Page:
Written and directed by Welsh born Gareth Evans, The Raid: Redemption is set in an apartment complex run by vicious and extremely well-trained gangsters in Jakarta, Indonesia. Iko Uwais and Joe Taslim play SWAT team members Rama and Jaka, who find themselves immersed in an epic battle for survival as their team enters the building on a mission to extract the leader of the gang, Tama played by Ray Sahetapy.
Released in 2011 under the title Surbuan Maut, meaning “deadly invasion”, The Raid is a martial arts-meets-guns-and-knives action flick that has fans of the genre in a frenzy. The reviews are by far predominantly positive. It is likely due to the growing cult following that this film has found widespread release at last.
Set in a world of muted colors, everything covered in grime, including the inhabitants of the apartment complex themselves, Evans creates a powerful sense of desperation even before the blood begins…not that there is much time before the blood begins. When I say The Raid tells the story of an epic battle, I mean it. Aside from a brief introduction to Rama as he prepares for his day by doing sit-ups shirtless and offering a cryptic promise to his father to “bring him back,” before heading out the door, The Raid is almost literally non-stop action from beginning to end. Let me be more specific: it is almost literally non-stop graphically brutal violence and action from beginning to end.
And herein lies the rub. Four people walked out of The Raidwithin the first 20 minutes, two of whom were older women
who I suspect may have seen that the movie had subtitles and expected an artsy film about the horrors of poverty…or who knows, maybe they just wandered into the wrong theater. The violence is relentless and even with a relatively high threshold for such things, I found myself wondering if I should follow them out. Shoot ‘em ups are just not my thing without any story to hold on to.
Luckily, I knew I was going to write a review, so I had to stay. About 10 minutes after the exit of the only other women in the theater, I found myself pulled suddenly out of my gun-induced-stupor when Rama engaged in his first true, martial arts driven fight scene – with knives! This scene is…hypnotic. Fascinating. Choreographed like a bloody, brilliant dance.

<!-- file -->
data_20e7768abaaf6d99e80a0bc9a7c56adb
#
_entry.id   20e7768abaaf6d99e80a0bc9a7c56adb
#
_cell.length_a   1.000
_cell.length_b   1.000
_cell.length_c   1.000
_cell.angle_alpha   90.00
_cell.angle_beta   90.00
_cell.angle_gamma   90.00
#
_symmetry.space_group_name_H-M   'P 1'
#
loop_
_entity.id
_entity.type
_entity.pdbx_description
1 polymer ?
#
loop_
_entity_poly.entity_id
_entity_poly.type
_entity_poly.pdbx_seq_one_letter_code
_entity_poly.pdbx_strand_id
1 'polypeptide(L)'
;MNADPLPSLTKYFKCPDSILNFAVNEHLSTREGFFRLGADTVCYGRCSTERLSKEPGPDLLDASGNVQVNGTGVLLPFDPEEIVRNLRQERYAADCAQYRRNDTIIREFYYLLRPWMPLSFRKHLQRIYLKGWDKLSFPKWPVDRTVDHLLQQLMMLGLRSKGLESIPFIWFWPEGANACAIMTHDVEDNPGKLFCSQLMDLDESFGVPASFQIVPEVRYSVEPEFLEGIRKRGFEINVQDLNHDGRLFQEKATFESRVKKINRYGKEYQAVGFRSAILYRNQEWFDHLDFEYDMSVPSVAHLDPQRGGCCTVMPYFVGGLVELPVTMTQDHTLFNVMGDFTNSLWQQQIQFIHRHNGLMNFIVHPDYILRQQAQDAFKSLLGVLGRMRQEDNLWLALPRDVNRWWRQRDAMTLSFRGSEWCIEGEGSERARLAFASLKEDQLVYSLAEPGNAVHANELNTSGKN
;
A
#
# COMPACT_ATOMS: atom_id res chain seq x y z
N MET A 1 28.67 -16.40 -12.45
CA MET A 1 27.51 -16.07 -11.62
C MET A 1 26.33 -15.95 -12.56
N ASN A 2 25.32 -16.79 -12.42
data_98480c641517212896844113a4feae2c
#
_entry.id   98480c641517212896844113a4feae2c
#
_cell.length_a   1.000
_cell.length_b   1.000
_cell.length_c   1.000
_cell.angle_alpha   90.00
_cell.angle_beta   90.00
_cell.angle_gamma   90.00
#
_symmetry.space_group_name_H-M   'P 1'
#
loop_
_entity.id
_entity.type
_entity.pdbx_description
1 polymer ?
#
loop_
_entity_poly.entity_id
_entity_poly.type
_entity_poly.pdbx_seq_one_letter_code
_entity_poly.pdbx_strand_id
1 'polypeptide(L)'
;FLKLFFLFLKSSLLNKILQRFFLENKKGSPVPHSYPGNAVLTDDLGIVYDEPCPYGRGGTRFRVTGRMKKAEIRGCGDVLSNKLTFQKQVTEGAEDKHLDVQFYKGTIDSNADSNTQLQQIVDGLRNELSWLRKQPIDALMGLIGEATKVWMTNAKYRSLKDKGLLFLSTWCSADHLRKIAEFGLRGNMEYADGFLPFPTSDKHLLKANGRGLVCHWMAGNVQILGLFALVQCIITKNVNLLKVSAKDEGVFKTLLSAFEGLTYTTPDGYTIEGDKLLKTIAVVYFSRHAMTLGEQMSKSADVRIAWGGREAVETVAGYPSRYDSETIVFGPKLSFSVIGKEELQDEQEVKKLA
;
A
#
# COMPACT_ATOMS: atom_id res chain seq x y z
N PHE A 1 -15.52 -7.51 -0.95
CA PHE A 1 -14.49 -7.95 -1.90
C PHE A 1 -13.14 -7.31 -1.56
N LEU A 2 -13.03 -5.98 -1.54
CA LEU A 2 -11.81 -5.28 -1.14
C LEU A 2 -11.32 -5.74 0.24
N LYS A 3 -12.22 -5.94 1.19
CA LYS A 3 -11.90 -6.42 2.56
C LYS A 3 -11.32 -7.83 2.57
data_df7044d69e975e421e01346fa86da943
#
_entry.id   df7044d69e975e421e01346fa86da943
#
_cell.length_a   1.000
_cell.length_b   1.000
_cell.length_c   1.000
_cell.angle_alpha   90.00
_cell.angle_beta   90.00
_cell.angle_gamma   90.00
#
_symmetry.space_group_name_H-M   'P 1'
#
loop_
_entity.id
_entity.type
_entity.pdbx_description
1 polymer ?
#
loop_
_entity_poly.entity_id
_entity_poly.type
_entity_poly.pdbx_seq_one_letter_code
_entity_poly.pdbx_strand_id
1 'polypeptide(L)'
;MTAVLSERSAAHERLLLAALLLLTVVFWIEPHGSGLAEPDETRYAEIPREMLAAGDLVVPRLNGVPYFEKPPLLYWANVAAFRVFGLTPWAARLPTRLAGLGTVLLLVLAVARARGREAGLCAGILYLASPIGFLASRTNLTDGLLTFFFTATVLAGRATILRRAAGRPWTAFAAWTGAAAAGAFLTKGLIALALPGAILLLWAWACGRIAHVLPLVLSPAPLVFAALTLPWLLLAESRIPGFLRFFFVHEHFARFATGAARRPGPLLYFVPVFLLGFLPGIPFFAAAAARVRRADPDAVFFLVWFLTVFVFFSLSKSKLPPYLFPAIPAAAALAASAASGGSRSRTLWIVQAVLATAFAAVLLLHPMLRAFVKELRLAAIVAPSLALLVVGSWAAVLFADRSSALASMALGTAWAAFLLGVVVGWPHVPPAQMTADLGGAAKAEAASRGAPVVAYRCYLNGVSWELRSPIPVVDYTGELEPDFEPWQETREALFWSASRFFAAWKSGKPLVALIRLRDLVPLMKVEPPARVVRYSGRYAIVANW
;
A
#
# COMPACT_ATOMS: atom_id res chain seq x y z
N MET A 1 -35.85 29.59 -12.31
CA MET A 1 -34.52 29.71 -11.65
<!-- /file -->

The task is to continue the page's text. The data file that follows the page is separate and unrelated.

Close on the heels of this first hand-to-hand fight, an element is added to the plot that lends a badly needed sense of urgency and anticipation to the film. I have read a number of reviews claiming there is no plot to speak of in The Raid, but I have to disagree. I found the story to be clichéd, it is true, but still effective. The cast members are more than just good fighters – they are talented actors. Once a few things are revealed to the audience, the film begins to work in both action and story.
From the first martial arts battle on, The Raid transforms from a film full of guns to one full of fists and it is amazing to watch. Yayan Ruhian as Mad Dog deserves special mention without doubt, as he brings not only crazy skills to his fight scenes, but also a perfect kind of menace and intensity needed for a villain. He is at the heart of more than one battle, and he is positively amazing to watch.
The Raid does not ever let up on violence, so if you go, be prepared: it is a beautiful, but blood-soaked spectacle. After one death, I found myself having to fight down a powerful attack of the giggles, not because the scene was silly, poorly done or deserving any kind of scorn, but because it was so intense I didn’t know what to do. I had the exact same reaction after near-miss car accident once.
Come to think of it, that’s how this movie left me – feeling like I had managed to avoid a horrible accident, all the carnage contained safely on the screen. And I mean that in a good way.
For a rundown of the trailers before The Raid (in my theater anyway) check out Before the Movie: The Raid
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